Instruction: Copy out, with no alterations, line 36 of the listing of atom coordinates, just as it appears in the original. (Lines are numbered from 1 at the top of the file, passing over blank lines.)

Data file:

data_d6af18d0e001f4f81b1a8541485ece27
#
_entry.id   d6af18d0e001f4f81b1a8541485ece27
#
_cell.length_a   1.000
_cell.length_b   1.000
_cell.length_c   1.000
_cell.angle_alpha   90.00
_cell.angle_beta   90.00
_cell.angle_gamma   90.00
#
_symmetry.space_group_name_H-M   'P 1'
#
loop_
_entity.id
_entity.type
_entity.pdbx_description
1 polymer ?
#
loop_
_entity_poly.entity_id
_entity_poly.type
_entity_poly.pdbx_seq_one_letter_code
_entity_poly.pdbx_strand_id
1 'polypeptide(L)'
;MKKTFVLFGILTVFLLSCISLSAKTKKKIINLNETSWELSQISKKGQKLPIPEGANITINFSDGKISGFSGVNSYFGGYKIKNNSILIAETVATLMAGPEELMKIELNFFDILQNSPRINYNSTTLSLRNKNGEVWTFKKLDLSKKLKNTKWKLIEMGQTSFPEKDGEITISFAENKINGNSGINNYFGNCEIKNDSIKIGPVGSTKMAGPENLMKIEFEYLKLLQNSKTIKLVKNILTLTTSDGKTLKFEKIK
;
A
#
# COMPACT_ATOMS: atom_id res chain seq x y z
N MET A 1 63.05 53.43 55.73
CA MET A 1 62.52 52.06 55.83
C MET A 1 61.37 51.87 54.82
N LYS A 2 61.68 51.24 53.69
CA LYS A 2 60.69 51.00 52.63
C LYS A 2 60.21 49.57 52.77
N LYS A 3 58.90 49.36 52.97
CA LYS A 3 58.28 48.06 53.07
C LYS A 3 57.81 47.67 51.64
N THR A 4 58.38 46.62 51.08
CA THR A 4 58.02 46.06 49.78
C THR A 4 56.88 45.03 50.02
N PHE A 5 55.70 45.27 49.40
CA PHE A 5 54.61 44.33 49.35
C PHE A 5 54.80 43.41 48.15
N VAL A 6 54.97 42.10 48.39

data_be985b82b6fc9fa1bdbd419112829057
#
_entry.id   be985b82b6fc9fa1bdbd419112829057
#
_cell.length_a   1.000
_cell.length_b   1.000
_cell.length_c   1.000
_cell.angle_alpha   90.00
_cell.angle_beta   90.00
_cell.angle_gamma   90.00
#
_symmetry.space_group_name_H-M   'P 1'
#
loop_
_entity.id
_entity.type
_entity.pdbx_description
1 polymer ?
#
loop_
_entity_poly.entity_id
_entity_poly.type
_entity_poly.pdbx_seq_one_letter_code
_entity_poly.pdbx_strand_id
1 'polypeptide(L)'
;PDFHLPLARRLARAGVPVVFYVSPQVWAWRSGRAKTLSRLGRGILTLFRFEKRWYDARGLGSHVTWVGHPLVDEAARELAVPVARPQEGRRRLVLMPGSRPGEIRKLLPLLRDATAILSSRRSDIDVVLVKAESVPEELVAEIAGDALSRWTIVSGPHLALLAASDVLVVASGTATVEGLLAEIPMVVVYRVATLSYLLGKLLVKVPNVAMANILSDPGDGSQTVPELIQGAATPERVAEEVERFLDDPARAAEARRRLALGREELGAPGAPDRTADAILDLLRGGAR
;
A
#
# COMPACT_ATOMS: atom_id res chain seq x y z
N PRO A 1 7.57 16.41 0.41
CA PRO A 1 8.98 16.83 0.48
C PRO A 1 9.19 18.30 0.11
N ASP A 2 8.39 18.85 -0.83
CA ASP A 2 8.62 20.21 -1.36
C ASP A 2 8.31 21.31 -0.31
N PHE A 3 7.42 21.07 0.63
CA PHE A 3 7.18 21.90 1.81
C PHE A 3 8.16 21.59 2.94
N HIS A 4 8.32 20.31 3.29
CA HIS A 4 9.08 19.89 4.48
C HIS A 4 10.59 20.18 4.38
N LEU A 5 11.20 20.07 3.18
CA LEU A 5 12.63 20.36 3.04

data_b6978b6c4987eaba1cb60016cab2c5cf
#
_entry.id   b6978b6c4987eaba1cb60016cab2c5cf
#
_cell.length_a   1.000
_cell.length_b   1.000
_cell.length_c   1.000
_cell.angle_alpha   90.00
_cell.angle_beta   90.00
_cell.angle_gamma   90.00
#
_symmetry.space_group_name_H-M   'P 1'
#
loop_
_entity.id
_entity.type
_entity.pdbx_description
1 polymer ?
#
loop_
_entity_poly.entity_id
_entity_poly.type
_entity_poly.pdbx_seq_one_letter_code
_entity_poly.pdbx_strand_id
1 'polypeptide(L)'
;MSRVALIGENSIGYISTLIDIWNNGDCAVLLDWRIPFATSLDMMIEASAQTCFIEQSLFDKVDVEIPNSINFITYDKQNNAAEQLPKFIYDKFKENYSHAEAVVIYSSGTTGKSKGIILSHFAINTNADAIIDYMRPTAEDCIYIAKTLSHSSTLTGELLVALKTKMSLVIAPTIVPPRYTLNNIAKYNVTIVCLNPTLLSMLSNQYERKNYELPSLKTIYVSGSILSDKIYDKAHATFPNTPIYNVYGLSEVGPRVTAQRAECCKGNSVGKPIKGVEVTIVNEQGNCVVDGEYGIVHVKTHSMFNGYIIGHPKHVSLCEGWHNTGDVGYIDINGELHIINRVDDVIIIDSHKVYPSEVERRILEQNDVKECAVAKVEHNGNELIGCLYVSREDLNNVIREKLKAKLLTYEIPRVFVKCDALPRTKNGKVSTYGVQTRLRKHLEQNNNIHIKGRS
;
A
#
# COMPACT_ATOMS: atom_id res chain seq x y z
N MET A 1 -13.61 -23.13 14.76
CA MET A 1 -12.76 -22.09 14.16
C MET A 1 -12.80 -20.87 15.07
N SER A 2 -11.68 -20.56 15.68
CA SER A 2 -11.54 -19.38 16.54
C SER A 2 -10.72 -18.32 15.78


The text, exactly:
C LYS A 2 60.21 49.57 52.77